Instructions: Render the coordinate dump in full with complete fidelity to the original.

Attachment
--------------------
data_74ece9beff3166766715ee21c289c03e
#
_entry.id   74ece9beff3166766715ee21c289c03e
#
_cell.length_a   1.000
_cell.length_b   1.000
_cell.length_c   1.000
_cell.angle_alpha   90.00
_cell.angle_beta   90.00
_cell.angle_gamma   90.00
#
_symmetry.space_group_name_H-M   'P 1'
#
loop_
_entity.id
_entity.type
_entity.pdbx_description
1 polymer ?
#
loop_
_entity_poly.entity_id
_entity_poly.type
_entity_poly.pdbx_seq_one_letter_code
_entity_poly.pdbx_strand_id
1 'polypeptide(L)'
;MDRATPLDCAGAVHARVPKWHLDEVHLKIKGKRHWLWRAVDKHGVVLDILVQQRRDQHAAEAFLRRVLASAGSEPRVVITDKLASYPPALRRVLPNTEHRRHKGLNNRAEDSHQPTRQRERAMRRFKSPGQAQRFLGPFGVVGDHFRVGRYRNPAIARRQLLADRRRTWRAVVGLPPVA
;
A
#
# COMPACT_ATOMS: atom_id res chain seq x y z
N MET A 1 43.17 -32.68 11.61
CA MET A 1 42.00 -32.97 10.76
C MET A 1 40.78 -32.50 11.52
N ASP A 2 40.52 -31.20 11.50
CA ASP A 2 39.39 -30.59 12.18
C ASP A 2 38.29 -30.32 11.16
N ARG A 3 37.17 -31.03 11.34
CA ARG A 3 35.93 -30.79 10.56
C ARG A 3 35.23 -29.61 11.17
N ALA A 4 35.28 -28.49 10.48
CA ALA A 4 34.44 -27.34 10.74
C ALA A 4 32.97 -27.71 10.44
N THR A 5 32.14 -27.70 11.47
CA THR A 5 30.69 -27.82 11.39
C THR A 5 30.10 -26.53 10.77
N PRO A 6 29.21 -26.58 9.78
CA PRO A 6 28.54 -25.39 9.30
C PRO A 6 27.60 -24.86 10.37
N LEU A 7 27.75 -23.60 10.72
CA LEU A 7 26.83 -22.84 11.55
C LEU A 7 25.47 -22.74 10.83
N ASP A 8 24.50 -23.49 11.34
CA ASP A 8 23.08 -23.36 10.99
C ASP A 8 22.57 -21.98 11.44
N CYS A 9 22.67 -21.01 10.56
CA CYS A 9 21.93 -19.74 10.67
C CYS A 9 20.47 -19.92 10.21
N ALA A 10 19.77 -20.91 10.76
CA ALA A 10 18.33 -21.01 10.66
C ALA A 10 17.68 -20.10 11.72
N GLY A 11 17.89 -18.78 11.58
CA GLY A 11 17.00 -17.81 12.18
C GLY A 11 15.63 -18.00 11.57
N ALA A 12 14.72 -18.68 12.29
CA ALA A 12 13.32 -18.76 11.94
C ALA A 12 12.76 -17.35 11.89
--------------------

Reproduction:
data_74ece9beff3166766715ee21c289c03e
#
_entry.id   74ece9beff3166766715ee21c289c03e
#
_cell.length_a   1.000
_cell.length_b   1.000
_cell.length_c   1.000
_cell.angle_alpha   90.00
_cell.angle_beta   90.00
_cell.angle_gamma   90.00
#
_symmetry.space_group_name_H-M   'P 1'
#
loop_
_entity.id
_entity.type
_entity.pdbx_description
1 polymer ?
#
loop_
_entity_poly.entity_id
_entity_poly.type
_entity_poly.pdbx_seq_one_letter_code
_entity_poly.pdbx_strand_id
1 'polypeptide(L)'
;MDRATPLDCAGAVHARVPKWHLDEVHLKIKGKRHWLWRAVDKHGVVLDILVQQRRDQHAAEAFLRRVLASAGSEPRVVITDKLASYPPALRRVLPNTEHRRHKGLNNRAEDSHQPTRQRERAMRRFKSPGQAQRFLGPFGVVGDHFRVGRYRNPAIARRQLLADRRRTWRAVVGLPPVA
;
A
#
# COMPACT_ATOMS: atom_id res chain seq x y z
N MET A 1 43.17 -32.68 11.61
CA MET A 1 42.00 -32.97 10.76
C MET A 1 40.78 -32.50 11.52
N ASP A 2 40.52 -31.20 11.50
CA ASP A 2 39.39 -30.59 12.18
C ASP A 2 38.29 -30.32 11.16
N ARG A 3 37.17 -31.03 11.34
CA ARG A 3 35.93 -30.79 10.56
C ARG A 3 35.23 -29.61 11.17
N ALA A 4 35.28 -28.49 10.48
CA ALA A 4 34.44 -27.34 10.74
C ALA A 4 32.97 -27.71 10.44
N THR A 5 32.14 -27.70 11.47
CA THR A 5 30.69 -27.82 11.39
C THR A 5 30.10 -26.53 10.77
N PRO A 6 29.21 -26.58 9.78
CA PRO A 6 28.54 -25.39 9.30
C PRO A 6 27.60 -24.86 10.37
N LEU A 7 27.75 -23.60 10.72
CA LEU A 7 26.83 -22.84 11.55
C LEU A 7 25.47 -22.74 10.83
N ASP A 8 24.50 -23.49 11.34
CA ASP A 8 23.08 -23.36 10.99
C ASP A 8 22.57 -21.98 11.44
N CYS A 9 22.67 -21.01 10.56
CA CYS A 9 21.93 -19.74 10.67
C CYS A 9 20.47 -19.92 10.21
N ALA A 10 19.77 -20.91 10.76
CA ALA A 10 18.33 -21.01 10.66
C ALA A 10 17.68 -20.10 11.72
N GLY A 11 17.89 -18.78 11.58
CA GLY A 11 17.00 -17.81 12.18
C GLY A 11 15.63 -18.00 11.57
N ALA A 12 14.72 -18.68 12.29
CA ALA A 12 13.32 -18.76 11.94
C ALA A 12 12.76 -17.35 11.89